Zika Virus Update as of 30 May 2016
Acting Medical Officer of Health, Dr. Samuel Williams Rodriguez, wishes to advise that as of Monday, 30 May, there are no reported or confirmed cases of Zika virus in the Cayman Islands.
Sixty countries worldwide have reported continuing Zika virus since 2015, with ongoing transmission by mosquitoes, according to the World Health Organization.
A downward trend of cases of Zika virus disease in Central and South America continues to occur, while in most Caribbean countries and territories the trend continues to rise according to Public Health, United Kingdom.
“This current information on trends in the Americas and the Caribbean reinforces the fact that our best efforts must go into continued implementation of mitigation measures for the Zika virus and we continue to applaud the Mosquito Research and Control Unit (MRCU) and their efforts to control and eventually eliminate the Aedes aegypti mosquito in the Cayman Islands,” noted Dr Williams-Rodriguez.
There is still growing evidence that Zika virus infection during the first and second trimesters is associated with microcephaly. While the risk during the third trimester is unknown, the virus should be considered a risk throughout the duration of pregnancy. Therefore, male travellers returning from areas with ongoing Zika virus cases should consider using condoms correctly and consistently with their pregnant partner until the end of the pregnancy.
The presence of viable Zika virus in semen has been detected up to 24 days after onset of Zika virus symptoms. All current cases reported to be sexually transmitted have been linked to symptomatic cases. Pregnant women continue to be cautioned to postpone non-essential travel to countries where there is an established and ongoing outbreak of the Zika virus.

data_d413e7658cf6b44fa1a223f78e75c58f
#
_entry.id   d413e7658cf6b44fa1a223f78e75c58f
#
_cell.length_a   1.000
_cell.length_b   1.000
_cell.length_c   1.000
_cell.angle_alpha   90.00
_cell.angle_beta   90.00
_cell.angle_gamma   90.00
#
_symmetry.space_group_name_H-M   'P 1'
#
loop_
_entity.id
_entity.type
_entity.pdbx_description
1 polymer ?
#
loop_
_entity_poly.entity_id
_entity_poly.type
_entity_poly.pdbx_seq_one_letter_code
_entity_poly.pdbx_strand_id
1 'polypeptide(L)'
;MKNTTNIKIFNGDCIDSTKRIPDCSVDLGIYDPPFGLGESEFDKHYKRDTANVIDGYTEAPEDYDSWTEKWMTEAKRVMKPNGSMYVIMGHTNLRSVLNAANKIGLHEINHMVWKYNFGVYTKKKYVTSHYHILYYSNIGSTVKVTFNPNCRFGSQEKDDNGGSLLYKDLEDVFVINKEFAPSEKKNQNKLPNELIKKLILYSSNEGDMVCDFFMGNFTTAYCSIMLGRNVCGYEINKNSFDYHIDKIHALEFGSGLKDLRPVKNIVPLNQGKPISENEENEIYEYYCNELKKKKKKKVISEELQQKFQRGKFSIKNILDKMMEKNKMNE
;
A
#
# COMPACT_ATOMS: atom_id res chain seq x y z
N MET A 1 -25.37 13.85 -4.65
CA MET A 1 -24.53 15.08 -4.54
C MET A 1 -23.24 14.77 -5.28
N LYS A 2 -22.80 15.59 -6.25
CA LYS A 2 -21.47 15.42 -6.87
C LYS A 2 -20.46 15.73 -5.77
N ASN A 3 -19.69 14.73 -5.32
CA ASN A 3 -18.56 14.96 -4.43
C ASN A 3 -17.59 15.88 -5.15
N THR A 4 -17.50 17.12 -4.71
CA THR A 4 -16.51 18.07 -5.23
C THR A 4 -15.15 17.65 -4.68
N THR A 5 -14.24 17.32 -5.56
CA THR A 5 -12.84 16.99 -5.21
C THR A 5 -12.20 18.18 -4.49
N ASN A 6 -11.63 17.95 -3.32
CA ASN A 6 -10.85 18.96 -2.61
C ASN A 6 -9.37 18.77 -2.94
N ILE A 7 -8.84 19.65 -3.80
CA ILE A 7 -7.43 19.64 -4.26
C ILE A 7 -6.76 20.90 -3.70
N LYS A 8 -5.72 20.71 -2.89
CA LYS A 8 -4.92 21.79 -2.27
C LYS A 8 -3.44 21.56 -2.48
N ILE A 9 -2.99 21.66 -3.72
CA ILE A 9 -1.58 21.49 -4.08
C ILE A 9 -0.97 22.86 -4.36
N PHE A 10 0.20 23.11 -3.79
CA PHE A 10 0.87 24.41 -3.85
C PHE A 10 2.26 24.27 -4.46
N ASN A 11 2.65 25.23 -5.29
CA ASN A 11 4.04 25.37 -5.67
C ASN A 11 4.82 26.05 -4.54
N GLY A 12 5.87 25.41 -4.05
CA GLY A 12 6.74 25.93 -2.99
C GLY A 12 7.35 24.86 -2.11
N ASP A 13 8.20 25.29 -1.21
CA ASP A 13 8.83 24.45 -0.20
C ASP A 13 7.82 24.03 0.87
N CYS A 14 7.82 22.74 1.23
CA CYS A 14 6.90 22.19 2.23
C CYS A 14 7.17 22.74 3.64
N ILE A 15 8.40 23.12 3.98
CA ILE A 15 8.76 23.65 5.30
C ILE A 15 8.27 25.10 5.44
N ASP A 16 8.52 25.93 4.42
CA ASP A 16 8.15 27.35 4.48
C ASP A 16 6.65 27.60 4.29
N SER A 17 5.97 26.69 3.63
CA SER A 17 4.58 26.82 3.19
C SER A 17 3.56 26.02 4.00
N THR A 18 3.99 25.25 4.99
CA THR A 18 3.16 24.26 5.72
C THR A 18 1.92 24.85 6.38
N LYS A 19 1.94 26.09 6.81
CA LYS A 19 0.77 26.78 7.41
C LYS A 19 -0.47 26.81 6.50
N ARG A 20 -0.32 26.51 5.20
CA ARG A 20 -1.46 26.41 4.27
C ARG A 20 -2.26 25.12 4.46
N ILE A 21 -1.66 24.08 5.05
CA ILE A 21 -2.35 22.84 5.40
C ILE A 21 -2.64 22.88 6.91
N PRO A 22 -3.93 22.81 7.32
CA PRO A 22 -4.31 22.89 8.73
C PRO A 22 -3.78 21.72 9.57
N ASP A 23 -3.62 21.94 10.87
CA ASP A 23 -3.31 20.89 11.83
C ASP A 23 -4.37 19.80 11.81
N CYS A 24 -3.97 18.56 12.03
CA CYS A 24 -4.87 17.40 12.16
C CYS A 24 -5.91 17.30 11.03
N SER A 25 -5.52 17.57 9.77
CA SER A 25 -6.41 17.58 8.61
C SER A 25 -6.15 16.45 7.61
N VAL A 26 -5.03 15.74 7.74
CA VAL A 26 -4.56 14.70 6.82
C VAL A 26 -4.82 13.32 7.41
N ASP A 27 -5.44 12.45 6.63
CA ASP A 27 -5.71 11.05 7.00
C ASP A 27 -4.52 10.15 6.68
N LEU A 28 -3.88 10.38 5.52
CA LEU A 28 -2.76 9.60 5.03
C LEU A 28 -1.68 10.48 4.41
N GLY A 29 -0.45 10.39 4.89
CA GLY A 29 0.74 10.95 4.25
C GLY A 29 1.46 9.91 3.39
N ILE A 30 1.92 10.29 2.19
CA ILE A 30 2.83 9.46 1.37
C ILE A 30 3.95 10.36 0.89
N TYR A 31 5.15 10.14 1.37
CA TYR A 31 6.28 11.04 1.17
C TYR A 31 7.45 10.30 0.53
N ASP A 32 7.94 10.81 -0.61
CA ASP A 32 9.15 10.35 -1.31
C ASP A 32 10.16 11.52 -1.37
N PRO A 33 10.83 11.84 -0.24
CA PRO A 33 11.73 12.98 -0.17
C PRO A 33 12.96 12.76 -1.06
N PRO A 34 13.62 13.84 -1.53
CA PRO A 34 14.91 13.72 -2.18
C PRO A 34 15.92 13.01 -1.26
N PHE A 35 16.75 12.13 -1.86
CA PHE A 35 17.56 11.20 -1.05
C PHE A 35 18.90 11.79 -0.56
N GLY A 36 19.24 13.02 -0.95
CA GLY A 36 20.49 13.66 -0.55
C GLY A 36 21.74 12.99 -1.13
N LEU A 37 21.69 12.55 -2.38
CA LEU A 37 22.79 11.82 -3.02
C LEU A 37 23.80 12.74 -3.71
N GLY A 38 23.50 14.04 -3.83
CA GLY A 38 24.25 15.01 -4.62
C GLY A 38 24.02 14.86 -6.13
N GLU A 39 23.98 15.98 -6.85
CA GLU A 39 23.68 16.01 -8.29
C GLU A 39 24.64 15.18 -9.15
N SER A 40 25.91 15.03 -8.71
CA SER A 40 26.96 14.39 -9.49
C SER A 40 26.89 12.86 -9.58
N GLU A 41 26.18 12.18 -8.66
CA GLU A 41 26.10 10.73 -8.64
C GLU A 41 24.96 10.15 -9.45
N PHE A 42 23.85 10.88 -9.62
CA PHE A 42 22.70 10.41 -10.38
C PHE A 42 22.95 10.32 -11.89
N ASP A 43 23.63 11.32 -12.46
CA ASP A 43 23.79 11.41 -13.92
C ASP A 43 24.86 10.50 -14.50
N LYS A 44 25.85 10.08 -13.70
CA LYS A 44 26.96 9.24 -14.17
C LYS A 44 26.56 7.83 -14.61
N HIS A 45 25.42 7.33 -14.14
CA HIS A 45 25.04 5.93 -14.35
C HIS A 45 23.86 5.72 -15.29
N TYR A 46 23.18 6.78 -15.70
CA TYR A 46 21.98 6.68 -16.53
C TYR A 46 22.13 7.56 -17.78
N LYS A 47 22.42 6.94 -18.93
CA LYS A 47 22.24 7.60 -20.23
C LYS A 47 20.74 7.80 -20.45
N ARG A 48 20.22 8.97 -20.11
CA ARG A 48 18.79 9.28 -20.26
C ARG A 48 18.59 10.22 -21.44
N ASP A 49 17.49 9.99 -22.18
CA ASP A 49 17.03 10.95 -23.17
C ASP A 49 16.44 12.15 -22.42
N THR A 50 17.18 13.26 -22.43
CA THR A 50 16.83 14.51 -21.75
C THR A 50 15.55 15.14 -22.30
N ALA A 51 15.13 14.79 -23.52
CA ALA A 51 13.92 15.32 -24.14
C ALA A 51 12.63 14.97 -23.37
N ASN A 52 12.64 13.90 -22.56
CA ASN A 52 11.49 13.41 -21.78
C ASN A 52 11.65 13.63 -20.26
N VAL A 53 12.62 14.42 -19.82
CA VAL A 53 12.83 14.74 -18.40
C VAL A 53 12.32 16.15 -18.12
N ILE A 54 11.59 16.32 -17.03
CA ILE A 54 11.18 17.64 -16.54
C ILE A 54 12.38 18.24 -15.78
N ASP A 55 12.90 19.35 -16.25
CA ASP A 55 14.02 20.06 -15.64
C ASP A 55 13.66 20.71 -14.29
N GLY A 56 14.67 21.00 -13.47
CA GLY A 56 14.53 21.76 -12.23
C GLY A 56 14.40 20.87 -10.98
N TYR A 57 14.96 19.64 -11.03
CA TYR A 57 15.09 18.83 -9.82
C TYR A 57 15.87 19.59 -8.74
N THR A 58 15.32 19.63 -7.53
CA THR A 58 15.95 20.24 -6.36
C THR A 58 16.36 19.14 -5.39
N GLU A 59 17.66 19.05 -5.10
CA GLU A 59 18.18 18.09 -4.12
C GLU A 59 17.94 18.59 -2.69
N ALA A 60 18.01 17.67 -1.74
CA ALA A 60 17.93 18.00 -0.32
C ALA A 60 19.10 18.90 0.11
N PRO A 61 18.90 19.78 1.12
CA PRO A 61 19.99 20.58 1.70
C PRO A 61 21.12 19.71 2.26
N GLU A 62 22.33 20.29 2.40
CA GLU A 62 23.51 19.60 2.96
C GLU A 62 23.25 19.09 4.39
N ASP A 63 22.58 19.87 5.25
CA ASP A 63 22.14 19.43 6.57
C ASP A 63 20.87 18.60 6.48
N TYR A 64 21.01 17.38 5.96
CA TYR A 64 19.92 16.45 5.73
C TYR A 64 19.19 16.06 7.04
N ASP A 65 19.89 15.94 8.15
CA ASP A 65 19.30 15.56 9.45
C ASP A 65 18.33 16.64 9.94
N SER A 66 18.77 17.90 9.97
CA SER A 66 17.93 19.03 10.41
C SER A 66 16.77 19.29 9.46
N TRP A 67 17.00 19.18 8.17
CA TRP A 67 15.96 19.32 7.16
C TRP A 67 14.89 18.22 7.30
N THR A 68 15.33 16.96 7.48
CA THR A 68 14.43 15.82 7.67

Ten countries have now reported evidence of sexual transmission (person-to-person) of the Zika virus, other than mosquito-borne transmission.
While there are no confirmed cases of the Zika virus in the Cayman Islands, Dr. Williams-Rodriguez would like to remind the public that the dengue fever and chikungunya viruses are still circulating within the Caribbean region.
Since January 2016, 32 patients have been tested for Zika, chikungunya and/or dengue. A total of 75 tests have been performed on blood samples from these persons. There are five results pending.
MRCU Director, Dr. Bill Petrie, commented: “The Oxitec project to dramatically reduce the numbers of this mosquito continues. At the same time members of the public can protect themselves from its bite by removing any containers that can hold water from their yards.”
For further information contact the Public Health Department on 244-2621 or the MRCU on 949-2557.
Facts from WHO
- Since the Aedes aegypti mosquitoes (the primary vector for transmission) are day-biting mosquitoes, it is recommended that those who sleep during the daytime, particularly young children, the sick or elderly, should use insecticide-treated mosquito nets to provide protection. Mosquito coils or other insecticide vaporizers may also reduce the likelihood of being bitten.
- During outbreaks, space spraying of insecticides may be carried out periodically to kill flying mosquitoes. Suitable insecticides (recommended by the WHO Pesticide Evaluation Scheme) may also be used as larvicides to treat relatively large water containers.
- Basic precautions for protection from mosquito bites should be taken by people travelling to high risk areas, especially pregnant women. These include use of repellents, wearing light-coloured, long sleeved shirts and pants, and ensuring rooms are fitted with screens to prevent mosquitoes from entering.
- WHO does not recommend any travel or trade restriction to Puerto Rico based on the current information available.
Source: World Health Organization (WHO)
Countries and territories in the Americas reporting confirmed and suspected cases of Zika virus disease in pregnant women.
Barbados, Dominican Republic, Honduras, Puerto Rico, Brazil, Ecuador, Martinique, Saint Martin
Bolivia , El Salvador, Mexico, Venezuela, Colombia, French Guiana , Nicaragua, Costa Rica, Guadeloupe Panama, Dominica, Guatemala, Paraguay.
Source: Public Health Agency, UK